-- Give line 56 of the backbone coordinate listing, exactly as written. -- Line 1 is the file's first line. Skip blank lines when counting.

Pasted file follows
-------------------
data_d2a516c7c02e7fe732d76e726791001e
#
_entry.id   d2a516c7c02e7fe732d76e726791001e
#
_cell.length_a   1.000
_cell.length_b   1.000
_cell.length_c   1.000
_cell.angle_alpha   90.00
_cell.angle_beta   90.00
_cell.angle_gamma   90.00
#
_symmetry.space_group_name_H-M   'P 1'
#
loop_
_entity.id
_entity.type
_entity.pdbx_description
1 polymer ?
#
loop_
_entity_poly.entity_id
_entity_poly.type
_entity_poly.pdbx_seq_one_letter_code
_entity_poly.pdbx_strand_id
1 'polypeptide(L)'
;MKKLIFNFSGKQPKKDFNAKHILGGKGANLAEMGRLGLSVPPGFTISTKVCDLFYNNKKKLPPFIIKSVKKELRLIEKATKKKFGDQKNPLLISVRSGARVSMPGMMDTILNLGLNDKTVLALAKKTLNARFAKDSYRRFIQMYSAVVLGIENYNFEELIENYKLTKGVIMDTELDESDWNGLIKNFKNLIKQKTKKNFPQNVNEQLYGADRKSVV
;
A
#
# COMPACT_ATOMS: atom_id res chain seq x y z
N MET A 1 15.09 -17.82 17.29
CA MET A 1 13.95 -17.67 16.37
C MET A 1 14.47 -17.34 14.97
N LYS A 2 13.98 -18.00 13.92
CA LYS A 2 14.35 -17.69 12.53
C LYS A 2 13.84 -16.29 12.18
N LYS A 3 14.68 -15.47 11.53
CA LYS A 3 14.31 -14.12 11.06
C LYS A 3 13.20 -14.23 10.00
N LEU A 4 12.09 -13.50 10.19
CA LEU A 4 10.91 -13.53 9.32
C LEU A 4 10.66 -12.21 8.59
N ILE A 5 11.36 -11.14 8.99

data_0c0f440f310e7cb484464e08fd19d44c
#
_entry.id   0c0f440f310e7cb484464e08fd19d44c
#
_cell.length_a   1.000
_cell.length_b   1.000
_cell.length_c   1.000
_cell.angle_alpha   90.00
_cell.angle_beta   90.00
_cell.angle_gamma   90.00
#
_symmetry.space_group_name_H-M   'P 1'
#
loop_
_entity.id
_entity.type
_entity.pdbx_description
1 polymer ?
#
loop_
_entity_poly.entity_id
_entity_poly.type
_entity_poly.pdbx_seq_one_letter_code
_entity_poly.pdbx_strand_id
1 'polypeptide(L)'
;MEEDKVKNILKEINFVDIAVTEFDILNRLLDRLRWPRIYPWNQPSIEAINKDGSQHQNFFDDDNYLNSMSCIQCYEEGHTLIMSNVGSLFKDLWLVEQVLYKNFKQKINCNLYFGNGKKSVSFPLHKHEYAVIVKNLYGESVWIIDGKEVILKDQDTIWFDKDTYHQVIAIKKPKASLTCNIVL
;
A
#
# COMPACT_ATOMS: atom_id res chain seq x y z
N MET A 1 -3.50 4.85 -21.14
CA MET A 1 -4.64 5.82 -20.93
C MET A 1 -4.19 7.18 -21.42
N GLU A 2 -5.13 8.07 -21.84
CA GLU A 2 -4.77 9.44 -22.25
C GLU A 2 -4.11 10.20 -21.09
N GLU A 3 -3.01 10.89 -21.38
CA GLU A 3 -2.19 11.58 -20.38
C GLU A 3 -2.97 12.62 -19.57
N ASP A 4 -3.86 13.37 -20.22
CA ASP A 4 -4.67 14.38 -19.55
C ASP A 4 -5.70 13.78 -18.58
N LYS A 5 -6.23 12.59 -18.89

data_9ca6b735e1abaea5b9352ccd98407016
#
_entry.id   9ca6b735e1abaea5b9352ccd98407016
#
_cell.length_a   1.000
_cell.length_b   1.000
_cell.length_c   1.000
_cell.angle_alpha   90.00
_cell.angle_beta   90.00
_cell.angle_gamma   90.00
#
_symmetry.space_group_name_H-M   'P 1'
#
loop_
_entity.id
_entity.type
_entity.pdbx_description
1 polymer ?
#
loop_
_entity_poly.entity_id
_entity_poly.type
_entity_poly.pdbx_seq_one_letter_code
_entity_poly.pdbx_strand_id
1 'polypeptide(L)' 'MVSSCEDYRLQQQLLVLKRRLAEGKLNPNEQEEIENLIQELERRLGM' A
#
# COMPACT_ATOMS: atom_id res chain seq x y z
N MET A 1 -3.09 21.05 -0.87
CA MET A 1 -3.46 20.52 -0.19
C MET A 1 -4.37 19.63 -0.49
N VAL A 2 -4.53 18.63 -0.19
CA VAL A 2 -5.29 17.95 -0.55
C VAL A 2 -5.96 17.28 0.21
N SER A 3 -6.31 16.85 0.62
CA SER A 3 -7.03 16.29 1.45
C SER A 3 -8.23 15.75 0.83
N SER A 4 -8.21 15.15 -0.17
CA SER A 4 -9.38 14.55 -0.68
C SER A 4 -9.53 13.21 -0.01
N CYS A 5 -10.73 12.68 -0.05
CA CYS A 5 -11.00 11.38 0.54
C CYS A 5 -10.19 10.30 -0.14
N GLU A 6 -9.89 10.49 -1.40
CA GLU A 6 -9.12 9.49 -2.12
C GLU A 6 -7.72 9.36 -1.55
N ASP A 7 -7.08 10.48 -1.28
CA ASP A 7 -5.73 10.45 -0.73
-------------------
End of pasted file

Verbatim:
#